“If democracy and accountability constitute the core of our constitutional system, the same concepts must also apply to and bind the political parties which are integral to parliamentary democracy. A political party which does not respect democratic principles in its internal working cannot be expected to respect those principles in the governance of the country. It cannot be dictatorship internally and democratic in its functioning outside."

170th report of the Law Commission


These words of the Law Commission Report give the bird’s eye view of the importance of accountability in political parties. Political parties are perhaps the most important institutions and almost indispensable to a democratic system. Political parties accomplish critical tasks in a democracy which includes selection of candidates, mobilisation of the electorate, formulation of agendas and the passing of legislation. However, in recent past we have witnessed how the functioning of political parties of India has deteriorated internally as well externally. While it is true that politics is inseparable from political parties as they are the prime instruments for the execution of the same, there must be some ethical systematic standard of doing so while respecting internal organizational values, transparency, accountability and national interests at the same time.

In India, there are mainly two categories of political parties in India- National and State or regional parties, and are so recognized by the Election Commission of India (ECI) on the basis of certain specified criteria. 

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Constitutional and legal position of political parties in India:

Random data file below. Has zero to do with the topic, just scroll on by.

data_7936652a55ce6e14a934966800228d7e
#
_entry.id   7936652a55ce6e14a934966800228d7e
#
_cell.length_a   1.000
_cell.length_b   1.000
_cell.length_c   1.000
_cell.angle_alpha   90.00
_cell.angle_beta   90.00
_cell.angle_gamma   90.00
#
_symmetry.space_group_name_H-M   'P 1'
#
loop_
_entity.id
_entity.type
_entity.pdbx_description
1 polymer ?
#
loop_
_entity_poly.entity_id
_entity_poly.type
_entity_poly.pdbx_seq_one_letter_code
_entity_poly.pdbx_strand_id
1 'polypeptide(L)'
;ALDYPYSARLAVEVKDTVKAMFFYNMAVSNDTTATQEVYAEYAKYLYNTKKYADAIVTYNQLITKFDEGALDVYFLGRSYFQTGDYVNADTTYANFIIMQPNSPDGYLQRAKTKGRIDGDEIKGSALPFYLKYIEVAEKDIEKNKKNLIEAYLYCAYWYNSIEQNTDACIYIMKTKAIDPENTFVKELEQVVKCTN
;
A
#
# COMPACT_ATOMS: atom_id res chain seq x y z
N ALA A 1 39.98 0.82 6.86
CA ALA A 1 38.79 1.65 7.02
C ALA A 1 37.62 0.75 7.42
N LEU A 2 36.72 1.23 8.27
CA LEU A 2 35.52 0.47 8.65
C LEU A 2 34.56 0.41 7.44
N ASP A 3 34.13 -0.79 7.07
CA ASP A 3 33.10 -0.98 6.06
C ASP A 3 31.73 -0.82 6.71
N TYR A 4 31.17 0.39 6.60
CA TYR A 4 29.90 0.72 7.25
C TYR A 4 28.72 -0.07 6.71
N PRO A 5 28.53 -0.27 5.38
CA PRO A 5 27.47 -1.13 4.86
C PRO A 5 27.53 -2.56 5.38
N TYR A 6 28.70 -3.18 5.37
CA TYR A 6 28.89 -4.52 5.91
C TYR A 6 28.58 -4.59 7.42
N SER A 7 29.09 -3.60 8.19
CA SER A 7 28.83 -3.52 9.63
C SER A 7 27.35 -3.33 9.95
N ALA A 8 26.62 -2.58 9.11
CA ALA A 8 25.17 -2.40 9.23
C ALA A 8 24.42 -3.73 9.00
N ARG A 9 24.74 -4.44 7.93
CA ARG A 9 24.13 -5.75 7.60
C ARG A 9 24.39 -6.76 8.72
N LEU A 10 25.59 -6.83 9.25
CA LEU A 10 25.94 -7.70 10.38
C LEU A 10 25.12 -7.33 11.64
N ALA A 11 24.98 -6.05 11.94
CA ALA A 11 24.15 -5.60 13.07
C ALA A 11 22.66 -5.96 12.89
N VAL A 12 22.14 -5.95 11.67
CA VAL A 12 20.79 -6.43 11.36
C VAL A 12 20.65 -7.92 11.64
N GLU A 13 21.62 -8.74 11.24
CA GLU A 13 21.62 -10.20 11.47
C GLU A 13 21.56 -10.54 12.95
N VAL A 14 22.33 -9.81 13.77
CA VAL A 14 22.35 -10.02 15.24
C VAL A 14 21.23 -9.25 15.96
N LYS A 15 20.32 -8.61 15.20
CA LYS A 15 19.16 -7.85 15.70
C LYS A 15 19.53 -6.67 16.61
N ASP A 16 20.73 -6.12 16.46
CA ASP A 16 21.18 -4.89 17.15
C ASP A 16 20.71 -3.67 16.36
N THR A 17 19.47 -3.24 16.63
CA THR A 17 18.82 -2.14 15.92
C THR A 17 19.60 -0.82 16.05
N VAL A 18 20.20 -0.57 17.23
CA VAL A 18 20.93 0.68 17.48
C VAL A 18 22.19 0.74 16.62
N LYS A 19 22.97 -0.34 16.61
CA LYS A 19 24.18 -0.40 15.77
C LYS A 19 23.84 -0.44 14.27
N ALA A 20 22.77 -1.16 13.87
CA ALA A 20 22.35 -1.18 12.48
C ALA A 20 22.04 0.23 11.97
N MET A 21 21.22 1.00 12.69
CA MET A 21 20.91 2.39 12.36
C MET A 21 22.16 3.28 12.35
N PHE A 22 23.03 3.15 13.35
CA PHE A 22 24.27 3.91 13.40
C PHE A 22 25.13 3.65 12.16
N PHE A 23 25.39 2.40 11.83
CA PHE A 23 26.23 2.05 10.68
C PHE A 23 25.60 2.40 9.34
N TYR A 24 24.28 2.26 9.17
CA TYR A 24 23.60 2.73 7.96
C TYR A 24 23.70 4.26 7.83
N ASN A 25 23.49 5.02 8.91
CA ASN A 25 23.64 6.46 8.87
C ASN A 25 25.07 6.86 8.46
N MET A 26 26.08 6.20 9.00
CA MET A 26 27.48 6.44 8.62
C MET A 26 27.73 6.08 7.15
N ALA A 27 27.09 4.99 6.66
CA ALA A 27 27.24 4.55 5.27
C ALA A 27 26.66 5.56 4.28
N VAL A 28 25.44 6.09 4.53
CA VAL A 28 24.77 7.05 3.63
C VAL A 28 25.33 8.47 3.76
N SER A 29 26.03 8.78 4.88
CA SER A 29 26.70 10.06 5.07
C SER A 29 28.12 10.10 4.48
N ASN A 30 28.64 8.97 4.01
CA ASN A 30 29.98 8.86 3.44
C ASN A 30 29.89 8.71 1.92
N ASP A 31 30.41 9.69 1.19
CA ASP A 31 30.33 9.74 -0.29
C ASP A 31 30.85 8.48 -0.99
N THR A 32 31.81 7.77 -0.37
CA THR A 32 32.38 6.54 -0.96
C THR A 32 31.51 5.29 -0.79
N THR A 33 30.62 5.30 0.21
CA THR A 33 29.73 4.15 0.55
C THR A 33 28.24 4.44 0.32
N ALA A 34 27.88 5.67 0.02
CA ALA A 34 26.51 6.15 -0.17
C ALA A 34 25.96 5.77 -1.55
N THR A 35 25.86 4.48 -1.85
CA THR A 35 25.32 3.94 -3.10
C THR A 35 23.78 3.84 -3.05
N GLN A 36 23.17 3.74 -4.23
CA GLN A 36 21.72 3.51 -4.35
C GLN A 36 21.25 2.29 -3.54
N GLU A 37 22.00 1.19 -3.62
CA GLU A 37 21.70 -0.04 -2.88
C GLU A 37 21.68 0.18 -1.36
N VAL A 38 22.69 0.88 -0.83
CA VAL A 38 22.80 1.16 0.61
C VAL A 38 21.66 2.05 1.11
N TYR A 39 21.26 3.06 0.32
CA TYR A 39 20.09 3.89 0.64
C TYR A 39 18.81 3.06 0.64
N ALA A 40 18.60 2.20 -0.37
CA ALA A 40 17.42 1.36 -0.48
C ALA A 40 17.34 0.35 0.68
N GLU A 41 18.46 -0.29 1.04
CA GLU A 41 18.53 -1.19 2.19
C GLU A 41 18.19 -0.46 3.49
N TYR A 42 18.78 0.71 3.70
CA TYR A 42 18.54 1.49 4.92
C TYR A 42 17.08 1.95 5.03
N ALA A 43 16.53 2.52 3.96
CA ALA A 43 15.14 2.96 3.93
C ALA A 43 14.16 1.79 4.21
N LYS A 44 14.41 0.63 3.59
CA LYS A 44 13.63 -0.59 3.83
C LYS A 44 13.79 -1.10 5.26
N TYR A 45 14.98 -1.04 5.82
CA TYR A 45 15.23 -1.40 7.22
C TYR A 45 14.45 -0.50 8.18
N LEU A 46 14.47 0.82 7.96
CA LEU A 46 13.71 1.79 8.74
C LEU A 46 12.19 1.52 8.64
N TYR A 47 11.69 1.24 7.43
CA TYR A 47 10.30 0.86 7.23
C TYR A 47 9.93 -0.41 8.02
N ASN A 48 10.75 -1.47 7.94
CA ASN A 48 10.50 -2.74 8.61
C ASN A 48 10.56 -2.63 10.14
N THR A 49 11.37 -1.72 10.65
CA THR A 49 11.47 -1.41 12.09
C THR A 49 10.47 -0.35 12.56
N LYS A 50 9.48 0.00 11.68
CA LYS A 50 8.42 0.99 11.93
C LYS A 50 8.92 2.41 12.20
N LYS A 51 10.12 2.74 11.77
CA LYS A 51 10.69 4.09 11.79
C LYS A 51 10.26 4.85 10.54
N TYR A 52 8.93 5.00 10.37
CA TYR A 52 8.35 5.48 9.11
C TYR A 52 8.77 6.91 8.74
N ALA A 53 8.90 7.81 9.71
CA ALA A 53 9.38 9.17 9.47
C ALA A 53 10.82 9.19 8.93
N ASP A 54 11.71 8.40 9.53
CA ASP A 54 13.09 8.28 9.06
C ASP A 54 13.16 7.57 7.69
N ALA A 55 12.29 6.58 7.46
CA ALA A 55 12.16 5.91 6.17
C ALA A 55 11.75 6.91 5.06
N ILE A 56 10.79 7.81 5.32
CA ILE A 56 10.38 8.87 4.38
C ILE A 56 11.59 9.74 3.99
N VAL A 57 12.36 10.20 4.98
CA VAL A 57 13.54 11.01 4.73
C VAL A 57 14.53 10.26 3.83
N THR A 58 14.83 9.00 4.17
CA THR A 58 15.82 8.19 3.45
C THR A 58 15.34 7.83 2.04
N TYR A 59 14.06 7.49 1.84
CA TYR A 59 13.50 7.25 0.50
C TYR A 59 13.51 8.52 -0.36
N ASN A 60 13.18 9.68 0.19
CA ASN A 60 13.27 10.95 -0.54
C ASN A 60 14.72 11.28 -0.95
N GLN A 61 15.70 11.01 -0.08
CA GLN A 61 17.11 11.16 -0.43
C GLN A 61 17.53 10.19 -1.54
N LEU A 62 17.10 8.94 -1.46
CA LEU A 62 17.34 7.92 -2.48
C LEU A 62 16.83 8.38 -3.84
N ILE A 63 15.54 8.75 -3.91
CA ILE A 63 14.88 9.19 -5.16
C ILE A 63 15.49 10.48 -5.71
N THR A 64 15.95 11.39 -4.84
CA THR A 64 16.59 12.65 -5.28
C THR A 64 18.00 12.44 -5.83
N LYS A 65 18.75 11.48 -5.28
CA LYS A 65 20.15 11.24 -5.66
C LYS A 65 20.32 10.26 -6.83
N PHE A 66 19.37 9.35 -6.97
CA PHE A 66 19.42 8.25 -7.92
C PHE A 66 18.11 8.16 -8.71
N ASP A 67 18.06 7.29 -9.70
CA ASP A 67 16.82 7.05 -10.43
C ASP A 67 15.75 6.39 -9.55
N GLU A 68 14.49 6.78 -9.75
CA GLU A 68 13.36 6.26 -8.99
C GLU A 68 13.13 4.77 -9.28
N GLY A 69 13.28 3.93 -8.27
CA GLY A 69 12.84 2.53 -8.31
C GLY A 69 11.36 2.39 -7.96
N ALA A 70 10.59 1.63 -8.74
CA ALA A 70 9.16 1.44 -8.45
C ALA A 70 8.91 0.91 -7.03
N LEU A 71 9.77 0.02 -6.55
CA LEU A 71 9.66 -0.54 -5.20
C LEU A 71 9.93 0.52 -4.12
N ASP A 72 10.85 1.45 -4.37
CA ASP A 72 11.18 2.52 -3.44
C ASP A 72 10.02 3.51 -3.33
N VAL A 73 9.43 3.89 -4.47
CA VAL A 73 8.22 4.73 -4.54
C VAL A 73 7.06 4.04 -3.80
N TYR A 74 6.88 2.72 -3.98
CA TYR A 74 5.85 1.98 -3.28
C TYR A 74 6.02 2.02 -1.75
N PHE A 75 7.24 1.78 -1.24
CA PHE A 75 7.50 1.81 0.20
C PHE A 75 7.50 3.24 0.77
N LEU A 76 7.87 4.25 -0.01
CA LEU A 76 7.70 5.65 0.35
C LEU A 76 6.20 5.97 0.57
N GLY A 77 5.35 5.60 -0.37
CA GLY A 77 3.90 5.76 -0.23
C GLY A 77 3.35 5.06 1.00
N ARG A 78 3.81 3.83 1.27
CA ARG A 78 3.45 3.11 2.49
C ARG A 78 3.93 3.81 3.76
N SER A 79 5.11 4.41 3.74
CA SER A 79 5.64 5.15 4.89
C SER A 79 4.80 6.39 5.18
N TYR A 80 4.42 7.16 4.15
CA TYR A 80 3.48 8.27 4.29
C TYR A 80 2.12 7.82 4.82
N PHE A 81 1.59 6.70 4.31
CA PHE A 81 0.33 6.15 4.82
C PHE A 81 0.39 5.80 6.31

Political parties do not find any direct mention in the Constitution of India. However, there is one provision in the Constitution which is directly relevant to the functioning of political parties- the Tenth Schedule.   The Tenth Schedule of the Constitution was added by the Constitution (Fifty-second Amendment) Act, 1985. It deals with the disqualification of a person for being a member of either House of Parliament [Art. 102(2)] or the Legislative Assembly or Legislative Council of a State [Art.191(2)], on ground of defection. In the absence of the sufficiently detailed constitutional provisions, the onus of framing and administering the rules and regulations governing political parties in India is on the Election Commission

Issues with the working of political parties:

  • Criminalization of political parties:  Distribution of party tickets is perhaps the most discussed aspect of a political party. Presently, there is no established convention on distribution of party tickets. As there is no well-defined process for the distribution of tickets to candidates before elections, tickets are given to candidates on the vague concept of potential “winnability”. This has led to problem of candidates with criminal backgrounds making forays into the Lok Sabha and State Assemblies.